A Template for Setting Up Your Trading Routine

In a prior post I detailed my daily trading routine. As is common throughout my life, my routine has evolved and adapted to the markets just as I have. Here is a look at my current trading routine with some ideas to help build your own.

The Segments of My Trading Day

Market Prep (6:30 to 7:00 AM) All times are in CST

Market preparation is everything. Over-prepare is the name of the game. Having a plan for every situation makes the process of execution much easier.

  • Review the overnight session
  • Check for news announcements
  • Execute the gap fill trade

Each morning I ask myself the following questions…

What is the daily trend?
Where are we in the daily trend?
What is the 15-min trend?
What is the next setup?

From here I know exactly when and where I want to place my trade. This thought process also helps me visualize the different scenarios that could arise.

Trading (7:00 AM to Varies…10:30 AM, 12:00 PM, 2:00 PM)

I break the trading day down into 4 basic sessions (five if you include the Euro open):

  • Pre-Market (7:00 to 8:30 AM)
  • Morning (8:30 to 10:30 AM)
  • Lunch (10:30 AM to 12:00 PM)
  • Afternoon (12:00 to 2:00 PM)

During the pre-market I’m looking for setups on the Euro continued from the overnight and I look to place a gap fill trade if one sets up. (If interested, I put together a webinar outlining the criteria I use to enter, exit and manage the gap fill trade).

Your Signal to STOP TradingStop

My rule is I will continue to trade when the market is showing me good setups. When my trades are working, I’m getting targets hit, and taking profits.

I will assess my trading at 10:30 AM and if I am having a good day I will continue to trade. If the markets are slow, choppy, and going nowhere I will typically stop trading at this time, as the lunch session only sees more of a slowdown.

These day’s don’t happen that often, but frequently enough to where calling it quits for the day is of value to your bottom line versus sitting and forcing trades that don’t really meet your criteria.

Why I Don’t Set a Daily Profit Goal

If we are trading in a nice series of moves and I’m seeing profits on the day I will continue to trade. I’ve found that there are a handful of fantastic days each month and those are the days that I want to take advantage of and collect the most out of the markets.

If I were to stop trading once I reached a daily profit objective I would essentially be leaving money on the table on these great days and forcing trades on bad days, a recipe for disaster. Instead, I continue to trade on good days, and stop trading on slow days.

Exercise and Fun (Afternoons)

Outdoor FunAs you’ve probably heard me talk about before, I race mountain bikes. This is a huge part of my life and a delivers a healthy balance away from trading. The freedom and flexibility trading provides is fantastic, but keep in mind WHY it is that we trade. Life isn’t ALL about working hard and making money. Get out and have some fun, explore, try something new.

Biking provides me with adventure and a huge adrenaline rush. It takes me to amazing new places both physically and mentally (like trading). I am truly grateful to have the opportunity to do both (trade and ride my bike).

There are so many benefits of exercise and I talk about some of them in my post titled 6 Tips to Feel More Alert and Focused During the Trading Day.

Reviewing My Trades (Evening)

Once I’ve had my fun outside on the bike I’ll usually make dinner or grab a bite with friends. I set aside an hour each evening to go through the trading day and review all of my trades. I like to do this after the market has closed to gain a fresh perspective on things I may have missed or overlooked during the day (after all we are all human, even I miss things).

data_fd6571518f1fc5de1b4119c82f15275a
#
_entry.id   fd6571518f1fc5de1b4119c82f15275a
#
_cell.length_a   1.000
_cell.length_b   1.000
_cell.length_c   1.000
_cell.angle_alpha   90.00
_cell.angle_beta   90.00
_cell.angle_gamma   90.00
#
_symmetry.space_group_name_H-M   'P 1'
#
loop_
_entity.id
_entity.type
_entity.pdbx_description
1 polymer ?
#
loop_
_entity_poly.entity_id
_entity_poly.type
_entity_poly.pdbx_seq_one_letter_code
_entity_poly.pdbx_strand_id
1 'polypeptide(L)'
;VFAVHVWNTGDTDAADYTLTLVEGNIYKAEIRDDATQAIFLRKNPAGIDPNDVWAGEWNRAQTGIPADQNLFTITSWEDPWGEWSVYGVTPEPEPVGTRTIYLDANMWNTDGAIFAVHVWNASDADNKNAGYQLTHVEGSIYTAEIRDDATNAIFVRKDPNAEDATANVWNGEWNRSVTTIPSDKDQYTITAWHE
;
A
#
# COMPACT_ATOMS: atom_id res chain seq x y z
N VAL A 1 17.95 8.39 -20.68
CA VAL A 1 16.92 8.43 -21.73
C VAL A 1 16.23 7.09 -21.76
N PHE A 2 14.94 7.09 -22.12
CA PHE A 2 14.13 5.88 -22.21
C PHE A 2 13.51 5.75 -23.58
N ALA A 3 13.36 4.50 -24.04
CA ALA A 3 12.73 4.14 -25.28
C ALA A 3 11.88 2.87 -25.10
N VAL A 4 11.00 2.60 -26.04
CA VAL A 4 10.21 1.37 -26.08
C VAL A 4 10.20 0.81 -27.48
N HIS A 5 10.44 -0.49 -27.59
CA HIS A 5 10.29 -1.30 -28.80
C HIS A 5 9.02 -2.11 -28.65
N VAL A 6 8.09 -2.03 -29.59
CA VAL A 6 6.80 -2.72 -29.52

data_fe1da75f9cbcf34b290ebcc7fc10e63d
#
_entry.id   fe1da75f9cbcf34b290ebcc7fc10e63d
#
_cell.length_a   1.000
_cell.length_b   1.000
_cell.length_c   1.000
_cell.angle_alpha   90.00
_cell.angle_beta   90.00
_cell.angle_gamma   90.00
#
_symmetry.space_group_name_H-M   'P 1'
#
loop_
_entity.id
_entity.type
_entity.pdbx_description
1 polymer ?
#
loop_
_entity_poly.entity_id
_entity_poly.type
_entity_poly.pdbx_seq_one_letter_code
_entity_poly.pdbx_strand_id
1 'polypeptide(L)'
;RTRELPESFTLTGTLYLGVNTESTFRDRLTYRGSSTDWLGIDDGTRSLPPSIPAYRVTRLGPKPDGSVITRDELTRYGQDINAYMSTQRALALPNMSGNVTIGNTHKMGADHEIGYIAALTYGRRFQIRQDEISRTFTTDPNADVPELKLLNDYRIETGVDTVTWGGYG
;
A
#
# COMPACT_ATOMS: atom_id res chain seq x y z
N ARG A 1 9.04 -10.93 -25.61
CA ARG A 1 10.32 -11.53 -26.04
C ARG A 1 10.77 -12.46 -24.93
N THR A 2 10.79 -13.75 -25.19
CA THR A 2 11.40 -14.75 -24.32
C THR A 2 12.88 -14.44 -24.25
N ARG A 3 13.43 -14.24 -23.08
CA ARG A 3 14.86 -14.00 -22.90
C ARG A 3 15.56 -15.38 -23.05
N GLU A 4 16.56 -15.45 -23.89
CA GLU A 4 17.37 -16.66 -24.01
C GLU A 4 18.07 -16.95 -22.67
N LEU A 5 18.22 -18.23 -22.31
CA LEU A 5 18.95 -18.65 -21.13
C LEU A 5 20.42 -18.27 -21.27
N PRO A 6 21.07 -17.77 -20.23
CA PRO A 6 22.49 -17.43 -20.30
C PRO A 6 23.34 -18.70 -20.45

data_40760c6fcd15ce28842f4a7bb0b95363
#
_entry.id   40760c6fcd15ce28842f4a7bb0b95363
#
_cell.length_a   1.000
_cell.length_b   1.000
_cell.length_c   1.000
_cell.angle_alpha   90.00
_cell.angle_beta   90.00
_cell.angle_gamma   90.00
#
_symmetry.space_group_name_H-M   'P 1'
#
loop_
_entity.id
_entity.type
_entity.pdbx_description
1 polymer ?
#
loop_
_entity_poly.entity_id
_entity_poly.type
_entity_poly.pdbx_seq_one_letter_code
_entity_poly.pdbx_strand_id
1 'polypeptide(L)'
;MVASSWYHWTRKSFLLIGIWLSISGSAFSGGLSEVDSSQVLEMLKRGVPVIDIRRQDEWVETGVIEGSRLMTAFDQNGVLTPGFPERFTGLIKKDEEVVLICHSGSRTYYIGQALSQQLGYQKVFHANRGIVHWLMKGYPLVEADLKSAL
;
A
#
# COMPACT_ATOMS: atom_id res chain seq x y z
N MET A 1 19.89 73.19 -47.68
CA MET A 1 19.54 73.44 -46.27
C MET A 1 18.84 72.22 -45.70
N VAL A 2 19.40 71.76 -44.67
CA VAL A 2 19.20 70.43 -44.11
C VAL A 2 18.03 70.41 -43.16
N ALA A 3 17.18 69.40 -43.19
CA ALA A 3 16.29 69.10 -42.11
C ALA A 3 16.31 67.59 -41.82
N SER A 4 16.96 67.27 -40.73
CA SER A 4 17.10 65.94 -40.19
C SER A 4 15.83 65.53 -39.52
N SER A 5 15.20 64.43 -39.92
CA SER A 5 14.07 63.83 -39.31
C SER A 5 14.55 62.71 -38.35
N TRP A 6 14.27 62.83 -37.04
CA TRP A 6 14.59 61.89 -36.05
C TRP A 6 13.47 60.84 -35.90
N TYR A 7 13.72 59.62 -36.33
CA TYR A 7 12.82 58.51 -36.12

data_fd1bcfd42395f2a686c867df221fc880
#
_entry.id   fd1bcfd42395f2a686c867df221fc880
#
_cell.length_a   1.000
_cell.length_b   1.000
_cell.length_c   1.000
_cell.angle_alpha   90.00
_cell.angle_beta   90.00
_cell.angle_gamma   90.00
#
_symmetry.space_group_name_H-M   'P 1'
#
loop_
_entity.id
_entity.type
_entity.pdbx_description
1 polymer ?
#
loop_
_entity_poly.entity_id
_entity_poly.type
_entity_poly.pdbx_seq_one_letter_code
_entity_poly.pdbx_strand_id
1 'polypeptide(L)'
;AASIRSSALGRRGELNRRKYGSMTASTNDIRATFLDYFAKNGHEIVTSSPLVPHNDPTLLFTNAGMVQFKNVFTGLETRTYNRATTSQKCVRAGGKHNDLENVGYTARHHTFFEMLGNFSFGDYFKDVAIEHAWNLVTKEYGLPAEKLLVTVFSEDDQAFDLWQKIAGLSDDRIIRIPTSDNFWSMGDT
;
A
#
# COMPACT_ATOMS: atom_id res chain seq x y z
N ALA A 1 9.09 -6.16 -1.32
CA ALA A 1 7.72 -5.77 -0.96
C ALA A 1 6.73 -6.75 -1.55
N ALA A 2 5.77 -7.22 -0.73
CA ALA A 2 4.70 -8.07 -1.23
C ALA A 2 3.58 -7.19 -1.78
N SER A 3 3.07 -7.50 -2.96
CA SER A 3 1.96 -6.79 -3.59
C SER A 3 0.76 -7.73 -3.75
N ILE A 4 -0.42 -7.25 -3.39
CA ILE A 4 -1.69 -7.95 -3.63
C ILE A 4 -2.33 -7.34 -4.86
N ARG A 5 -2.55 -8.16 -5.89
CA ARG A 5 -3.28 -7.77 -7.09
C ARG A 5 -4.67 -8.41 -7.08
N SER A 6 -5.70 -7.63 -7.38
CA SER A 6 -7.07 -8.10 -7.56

Market AnalysisI do a full market recap, looking over the indices, currencies, and some specific sectors. I also go through my individual trades and review the ones I took, setups that I may have missed, and notes that I made throughout the day.

I keep a big legal pad by my side all day and this is what I use to make all my notes. I then enter them into StockTickr or Trading Journal Spreadsheets.

I compile a nightly watch list using FinViz and sift through a basket of stocks that I use to swing trade. I’ve got this down to about a 20-min process where I can scan, pick out, and asses tickers that I will trade the following day. Even if you don’t swing trade I find looking at 200-500 individual stocks each night helps me get a better reading on where we are in the markets.

But What if I Work a 9-5 Job?

Trading provides (among other things) a desirable lifestyle. In my next post I will talk about how I made the switch from working a “normal” job to trading full-time.

You may want to work part-time and trade part-time and that’s great. I will share some ideas for doing both, incorporating trading into your schedule to live a balanced and fulfilling life.

 

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About Tim Racette

Tim is a full-time trader in the futures and stock markets and founder of EminiMind.com. He is also a Chicago-land native, competitive mountain biker, adventurer, and ASU Sun Devil.

3 Responses to “A Template for Setting Up Your Trading Routine”

  1. Thanks for the walk-through. Good information

  2. Thanks for sharing. I’ve written many plans in my day, but each time I run into trouble, I realize that I am trading impulsively, instead of according to my plan. Sticking to a plan is more important than writing one. I’ve incorporated “penalties” and rewards in my plan. If I violate my plan in a big way, I sit in the penalty box for a while. I also might have an ice cream if I have a string of really good trades. When I play sports, I am a good sport, but I have to work on not being a whiny loser in trading. Thanks!

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